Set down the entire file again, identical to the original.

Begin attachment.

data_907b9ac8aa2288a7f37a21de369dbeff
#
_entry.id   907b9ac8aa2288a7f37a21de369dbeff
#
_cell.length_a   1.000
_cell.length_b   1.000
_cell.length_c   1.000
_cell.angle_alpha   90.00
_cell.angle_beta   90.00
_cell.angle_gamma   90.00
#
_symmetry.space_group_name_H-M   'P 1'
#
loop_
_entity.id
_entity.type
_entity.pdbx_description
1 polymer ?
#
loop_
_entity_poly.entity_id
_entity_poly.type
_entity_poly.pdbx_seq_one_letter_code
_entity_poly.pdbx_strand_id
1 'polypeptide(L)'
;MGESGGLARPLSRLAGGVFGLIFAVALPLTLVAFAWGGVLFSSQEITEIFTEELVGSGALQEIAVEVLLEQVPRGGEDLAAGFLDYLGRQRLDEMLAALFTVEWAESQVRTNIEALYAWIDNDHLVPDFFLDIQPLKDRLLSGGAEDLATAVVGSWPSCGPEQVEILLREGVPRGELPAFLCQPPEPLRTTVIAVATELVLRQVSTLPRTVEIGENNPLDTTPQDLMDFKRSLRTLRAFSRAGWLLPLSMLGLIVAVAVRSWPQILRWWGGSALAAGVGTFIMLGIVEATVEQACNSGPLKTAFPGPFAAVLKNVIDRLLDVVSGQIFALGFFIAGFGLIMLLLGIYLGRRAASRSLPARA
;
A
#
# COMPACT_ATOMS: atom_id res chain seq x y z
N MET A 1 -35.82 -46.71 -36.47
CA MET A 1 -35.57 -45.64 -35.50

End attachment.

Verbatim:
data_907b9ac8aa2288a7f37a21de369dbeff
#
_entry.id   907b9ac8aa2288a7f37a21de369dbeff
#
_cell.length_a   1.000
_cell.length_b   1.000
_cell.length_c   1.000
_cell.angle_alpha   90.00
_cell.angle_beta   90.00
_cell.angle_gamma   90.00
#
_symmetry.space_group_name_H-M   'P 1'
#
loop_
_entity.id
_entity.type
_entity.pdbx_description
1 polymer ?
#
loop_
_entity_poly.entity_id
_entity_poly.type
_entity_poly.pdbx_seq_one_letter_code
_entity_poly.pdbx_strand_id
1 'polypeptide(L)'
;MGESGGLARPLSRLAGGVFGLIFAVALPLTLVAFAWGGVLFSSQEITEIFTEELVGSGALQEIAVEVLLEQVPRGGEDLAAGFLDYLGRQRLDEMLAALFTVEWAESQVRTNIEALYAWIDNDHLVPDFFLDIQPLKDRLLSGGAEDLATAVVGSWPSCGPEQVEILLREGVPRGELPAFLCQPPEPLRTTVIAVATELVLRQVSTLPRTVEIGENNPLDTTPQDLMDFKRSLRTLRAFSRAGWLLPLSMLGLIVAVAVRSWPQILRWWGGSALAAGVGTFIMLGIVEATVEQACNSGPLKTAFPGPFAAVLKNVIDRLLDVVSGQIFALGFFIAGFGLIMLLLGIYLGRRAASRSLPARA
;
A
#
# COMPACT_ATOMS: atom_id res chain seq x y z
N MET A 1 -35.82 -46.71 -36.47
CA MET A 1 -35.57 -45.64 -35.50